Downton Abbey (PBS) Season 1, 2010
Shown from left: Hugh Bonneville, Elizabeth McGovern

image from here.

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IMG_2009Sunflowers, and their kin.

They always give me the urge to glean the seeds and preserve their petals, and capture all the sunshine within them.

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The photos are my own gleanings, taken at Mettawa Manor during a recent Open Day for the Garden Conservancy. The owners of this estate graciously open their property every year for the Garden Conservancy’s Open Days.

Bill Kurtis and Donna LaPietra have a gracefully determined respect for the land and the presence of place. In the 25 or so years they have called Mettawa Manor their  home, they have reclaimed prairie and ponds, added new features and gardens, and have enriched and enhanced those already growing. They are the epitome of what garden conservation can and should be.

Folks go to Mettawa Manor in hopes of seeing Bill Kurtis. They return, again and again, because of the lure of the prairie, the stillness of the ponds, the majesty of the woods, the history of the area, the exquisite formal gardens, and even the hope of a small ice cream cone or tasting of grass-fed beef, one of Bill Kurtis’s many ventures.

You may know who Bill Kurtis is. If you don’t, you likely recognize his voice. He was a reporter for Chicago’s local CBS news for decades and is well-recognized for his investigative reporting for which he has received numerous honors, including a Peabody award. He has reported and anchored news from both coasts, as well as nationally. Bill Kurtis also reached wider audiences through programs he conceived such as “Cold Case Files”, “Investigative Reports”, “The New Explorers”,  “American Greed”, and most recently  “Wait, Wait . . . Don’t Tell Me!”, for public radio on PBS. I love hearing his voice on Saturday mornings on a radio show I’ve long enjoy.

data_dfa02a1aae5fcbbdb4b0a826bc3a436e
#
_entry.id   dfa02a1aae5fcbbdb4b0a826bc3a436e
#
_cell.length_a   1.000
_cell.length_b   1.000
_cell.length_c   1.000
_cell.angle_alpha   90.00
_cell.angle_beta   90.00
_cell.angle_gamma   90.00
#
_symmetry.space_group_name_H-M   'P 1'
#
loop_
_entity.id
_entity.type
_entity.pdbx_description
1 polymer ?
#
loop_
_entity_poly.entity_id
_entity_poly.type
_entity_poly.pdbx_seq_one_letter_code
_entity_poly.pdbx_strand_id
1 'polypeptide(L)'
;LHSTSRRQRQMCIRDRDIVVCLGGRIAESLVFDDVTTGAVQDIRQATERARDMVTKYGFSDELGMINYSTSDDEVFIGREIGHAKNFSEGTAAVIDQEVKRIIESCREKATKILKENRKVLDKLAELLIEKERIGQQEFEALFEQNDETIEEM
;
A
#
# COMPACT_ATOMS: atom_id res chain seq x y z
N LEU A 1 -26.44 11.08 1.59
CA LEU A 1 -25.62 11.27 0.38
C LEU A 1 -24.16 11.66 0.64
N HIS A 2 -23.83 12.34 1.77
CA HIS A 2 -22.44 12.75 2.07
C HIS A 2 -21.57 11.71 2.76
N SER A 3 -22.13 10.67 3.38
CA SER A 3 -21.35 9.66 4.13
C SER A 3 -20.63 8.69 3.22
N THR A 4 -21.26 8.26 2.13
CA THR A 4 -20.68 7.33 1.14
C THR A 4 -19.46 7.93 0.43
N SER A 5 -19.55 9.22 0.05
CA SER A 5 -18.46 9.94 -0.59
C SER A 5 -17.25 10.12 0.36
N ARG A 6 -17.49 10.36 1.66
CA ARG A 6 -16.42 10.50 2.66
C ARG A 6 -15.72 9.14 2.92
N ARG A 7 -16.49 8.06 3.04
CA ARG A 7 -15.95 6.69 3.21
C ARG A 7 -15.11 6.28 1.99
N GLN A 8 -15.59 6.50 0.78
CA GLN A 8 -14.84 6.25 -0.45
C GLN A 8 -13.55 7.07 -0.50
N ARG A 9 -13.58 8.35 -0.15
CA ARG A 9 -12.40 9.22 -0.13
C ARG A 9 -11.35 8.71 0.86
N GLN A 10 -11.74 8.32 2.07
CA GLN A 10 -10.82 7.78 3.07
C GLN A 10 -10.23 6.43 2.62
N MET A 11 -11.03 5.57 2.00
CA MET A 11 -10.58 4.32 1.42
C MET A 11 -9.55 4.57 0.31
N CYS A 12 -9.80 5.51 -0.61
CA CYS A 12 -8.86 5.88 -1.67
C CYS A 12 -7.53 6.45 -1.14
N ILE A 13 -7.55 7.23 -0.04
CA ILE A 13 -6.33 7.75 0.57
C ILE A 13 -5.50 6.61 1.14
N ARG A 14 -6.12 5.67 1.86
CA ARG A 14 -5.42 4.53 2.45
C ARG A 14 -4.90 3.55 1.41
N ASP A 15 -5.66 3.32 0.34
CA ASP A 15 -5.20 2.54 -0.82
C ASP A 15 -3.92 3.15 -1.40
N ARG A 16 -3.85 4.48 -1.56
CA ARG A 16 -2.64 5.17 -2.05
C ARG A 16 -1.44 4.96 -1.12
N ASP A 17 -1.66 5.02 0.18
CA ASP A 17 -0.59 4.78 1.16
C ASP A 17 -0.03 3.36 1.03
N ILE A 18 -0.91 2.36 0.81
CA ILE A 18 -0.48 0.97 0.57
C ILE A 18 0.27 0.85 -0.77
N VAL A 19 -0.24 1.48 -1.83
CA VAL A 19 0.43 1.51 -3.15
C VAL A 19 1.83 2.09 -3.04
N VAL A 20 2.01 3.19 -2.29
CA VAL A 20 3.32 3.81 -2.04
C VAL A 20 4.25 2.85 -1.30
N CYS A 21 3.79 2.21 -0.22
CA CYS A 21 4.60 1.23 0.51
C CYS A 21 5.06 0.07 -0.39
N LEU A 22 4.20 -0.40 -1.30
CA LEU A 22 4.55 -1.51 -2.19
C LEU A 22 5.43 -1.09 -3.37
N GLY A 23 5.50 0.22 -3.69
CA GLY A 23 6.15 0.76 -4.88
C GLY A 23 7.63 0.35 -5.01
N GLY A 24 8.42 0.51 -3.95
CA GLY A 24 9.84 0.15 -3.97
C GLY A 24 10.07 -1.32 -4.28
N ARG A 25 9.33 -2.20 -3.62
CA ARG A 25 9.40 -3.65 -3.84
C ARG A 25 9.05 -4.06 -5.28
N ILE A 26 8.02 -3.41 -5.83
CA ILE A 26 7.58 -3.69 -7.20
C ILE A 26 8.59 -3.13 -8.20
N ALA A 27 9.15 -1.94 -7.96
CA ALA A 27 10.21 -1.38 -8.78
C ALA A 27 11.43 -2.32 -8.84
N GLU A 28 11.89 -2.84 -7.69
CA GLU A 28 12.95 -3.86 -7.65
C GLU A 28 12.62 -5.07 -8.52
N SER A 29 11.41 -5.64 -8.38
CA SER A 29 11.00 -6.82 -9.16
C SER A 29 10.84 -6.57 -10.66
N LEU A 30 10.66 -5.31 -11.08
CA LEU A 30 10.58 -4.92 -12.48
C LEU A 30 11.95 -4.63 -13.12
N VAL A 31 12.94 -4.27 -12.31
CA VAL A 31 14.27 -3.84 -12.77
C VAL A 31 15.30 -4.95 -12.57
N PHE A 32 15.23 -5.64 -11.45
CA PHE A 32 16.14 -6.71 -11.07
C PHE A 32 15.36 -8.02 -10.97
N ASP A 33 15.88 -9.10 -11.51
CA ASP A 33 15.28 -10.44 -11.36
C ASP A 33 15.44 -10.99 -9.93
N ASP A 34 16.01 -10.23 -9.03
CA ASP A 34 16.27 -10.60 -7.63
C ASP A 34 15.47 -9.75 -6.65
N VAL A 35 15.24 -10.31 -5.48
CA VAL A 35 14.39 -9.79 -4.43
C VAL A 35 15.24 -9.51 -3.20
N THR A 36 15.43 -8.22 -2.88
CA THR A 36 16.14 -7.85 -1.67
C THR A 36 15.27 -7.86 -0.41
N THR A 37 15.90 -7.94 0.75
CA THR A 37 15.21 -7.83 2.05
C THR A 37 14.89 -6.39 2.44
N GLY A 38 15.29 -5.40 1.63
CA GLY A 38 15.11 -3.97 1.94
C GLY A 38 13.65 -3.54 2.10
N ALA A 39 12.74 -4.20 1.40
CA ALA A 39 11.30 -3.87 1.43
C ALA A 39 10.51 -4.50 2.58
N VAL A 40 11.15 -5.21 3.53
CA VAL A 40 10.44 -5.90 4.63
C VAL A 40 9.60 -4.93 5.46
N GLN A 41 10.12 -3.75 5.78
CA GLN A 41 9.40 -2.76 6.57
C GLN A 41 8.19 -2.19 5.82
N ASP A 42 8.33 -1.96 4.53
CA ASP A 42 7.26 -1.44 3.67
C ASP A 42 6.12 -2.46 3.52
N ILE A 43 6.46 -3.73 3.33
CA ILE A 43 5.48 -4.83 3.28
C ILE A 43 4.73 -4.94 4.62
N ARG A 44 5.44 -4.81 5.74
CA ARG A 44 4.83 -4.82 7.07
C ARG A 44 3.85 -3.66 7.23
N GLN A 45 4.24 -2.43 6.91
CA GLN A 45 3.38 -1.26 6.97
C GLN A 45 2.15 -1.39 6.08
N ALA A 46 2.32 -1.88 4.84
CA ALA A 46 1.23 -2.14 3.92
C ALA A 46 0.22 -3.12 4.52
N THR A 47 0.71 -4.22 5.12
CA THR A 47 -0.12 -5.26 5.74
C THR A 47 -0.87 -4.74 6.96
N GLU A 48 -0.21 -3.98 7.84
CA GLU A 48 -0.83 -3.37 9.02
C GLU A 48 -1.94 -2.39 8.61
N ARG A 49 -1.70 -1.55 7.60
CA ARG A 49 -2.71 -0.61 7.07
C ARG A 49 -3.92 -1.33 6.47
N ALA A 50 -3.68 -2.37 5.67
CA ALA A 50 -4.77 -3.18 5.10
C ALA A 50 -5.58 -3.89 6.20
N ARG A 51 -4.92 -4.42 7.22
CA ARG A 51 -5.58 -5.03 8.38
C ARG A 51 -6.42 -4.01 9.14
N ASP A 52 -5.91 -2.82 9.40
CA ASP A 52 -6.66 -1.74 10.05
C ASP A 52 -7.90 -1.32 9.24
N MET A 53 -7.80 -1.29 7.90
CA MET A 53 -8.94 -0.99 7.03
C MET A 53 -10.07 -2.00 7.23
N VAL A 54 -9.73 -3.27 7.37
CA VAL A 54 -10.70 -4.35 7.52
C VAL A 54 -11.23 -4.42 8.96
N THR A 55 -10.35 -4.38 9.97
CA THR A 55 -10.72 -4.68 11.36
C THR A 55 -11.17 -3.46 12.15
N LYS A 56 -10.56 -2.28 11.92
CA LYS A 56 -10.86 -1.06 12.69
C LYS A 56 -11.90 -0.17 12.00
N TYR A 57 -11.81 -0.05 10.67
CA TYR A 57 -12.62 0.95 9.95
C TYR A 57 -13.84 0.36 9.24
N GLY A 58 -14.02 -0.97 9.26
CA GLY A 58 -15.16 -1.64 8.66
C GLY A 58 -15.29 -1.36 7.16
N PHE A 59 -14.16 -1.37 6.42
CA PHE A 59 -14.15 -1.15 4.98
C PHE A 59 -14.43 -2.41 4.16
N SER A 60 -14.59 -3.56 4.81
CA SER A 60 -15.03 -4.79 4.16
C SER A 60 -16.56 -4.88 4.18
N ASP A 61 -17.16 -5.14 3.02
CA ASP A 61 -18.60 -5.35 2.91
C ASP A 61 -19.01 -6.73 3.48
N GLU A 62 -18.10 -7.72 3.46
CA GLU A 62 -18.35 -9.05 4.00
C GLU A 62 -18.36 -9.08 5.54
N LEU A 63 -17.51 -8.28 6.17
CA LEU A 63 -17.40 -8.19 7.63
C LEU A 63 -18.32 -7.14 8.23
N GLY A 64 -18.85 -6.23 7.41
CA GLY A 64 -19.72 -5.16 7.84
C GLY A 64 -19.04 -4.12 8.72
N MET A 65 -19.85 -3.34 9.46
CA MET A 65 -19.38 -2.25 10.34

I admire Bill Kurtis and his partner in life and in business, Donna La Pietra. Ms. La Pietra has an impressive resume and career of her own and is well known for her charitable work. You might be interested in reading about them here.

It is Kurtis and La Pietra’s collaboration in the 65+ acre  Mettawa Manor estate for which I personally have my greatest admiration. At this historical country estate they have shared a vision of what it means to be good stewards of God’s good earth. They have also shared the gift of hospitality as they frequently open the garden and even their home for good causes.

I came home on Sunday renewed, anxious to inch our little prairie forward, seed by seed, and to plant more trees along the way. I have a book on harvesting to read, for the owners generously gave visitors a book from their personal gardening library. Really, dear reader, the gift of gardening and conserving comes in many forms, especially at Mettawa Manor. What more can I say?

Well, I really can say much more, but, this is already getting long in the tooth, and I did want to show you some photos of sunshine. I hope to share the book I brought home with you soon, and to share more photos of this garden and another we visited in future posts.

For now, I’ll just glean a few photos of flowers.

Black Hollyhock:Mettawa Manor Lily:Mettawa Manor